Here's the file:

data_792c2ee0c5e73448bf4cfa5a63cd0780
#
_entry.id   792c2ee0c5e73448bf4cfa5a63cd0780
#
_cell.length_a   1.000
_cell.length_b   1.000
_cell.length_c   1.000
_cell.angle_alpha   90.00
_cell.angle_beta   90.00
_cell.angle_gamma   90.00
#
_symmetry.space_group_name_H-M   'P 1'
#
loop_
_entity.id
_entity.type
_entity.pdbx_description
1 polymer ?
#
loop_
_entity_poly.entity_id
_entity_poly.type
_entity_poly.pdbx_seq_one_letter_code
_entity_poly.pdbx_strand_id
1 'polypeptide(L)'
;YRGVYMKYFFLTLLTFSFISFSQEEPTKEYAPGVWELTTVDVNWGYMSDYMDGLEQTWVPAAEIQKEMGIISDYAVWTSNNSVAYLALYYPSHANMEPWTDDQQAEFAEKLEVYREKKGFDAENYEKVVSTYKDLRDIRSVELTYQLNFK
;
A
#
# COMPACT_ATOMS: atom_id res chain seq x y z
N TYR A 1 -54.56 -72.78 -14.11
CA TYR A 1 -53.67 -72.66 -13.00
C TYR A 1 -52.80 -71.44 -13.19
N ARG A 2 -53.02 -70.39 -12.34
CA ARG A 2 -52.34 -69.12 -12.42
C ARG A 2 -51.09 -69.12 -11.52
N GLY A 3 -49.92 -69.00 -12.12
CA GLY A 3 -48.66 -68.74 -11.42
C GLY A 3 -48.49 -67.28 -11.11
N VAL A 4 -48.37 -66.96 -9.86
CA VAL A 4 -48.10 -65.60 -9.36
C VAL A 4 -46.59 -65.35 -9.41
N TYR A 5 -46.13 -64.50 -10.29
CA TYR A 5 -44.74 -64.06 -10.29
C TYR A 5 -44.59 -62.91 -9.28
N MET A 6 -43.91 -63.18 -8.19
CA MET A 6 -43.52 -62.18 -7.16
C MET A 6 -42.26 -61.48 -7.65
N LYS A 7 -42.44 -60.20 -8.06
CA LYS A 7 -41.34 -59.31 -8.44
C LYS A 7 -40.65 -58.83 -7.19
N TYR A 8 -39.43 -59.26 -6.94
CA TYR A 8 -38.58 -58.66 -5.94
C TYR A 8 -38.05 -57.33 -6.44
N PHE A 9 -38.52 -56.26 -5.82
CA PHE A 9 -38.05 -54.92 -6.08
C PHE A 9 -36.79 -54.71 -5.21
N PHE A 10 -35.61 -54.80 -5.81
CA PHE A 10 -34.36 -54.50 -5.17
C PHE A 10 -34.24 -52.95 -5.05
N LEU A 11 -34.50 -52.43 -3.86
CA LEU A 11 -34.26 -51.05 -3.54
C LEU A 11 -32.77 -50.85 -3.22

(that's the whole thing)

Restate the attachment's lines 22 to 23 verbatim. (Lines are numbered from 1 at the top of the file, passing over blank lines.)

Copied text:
_entity_poly.type
_entity_poly.pdbx_seq_one_letter_code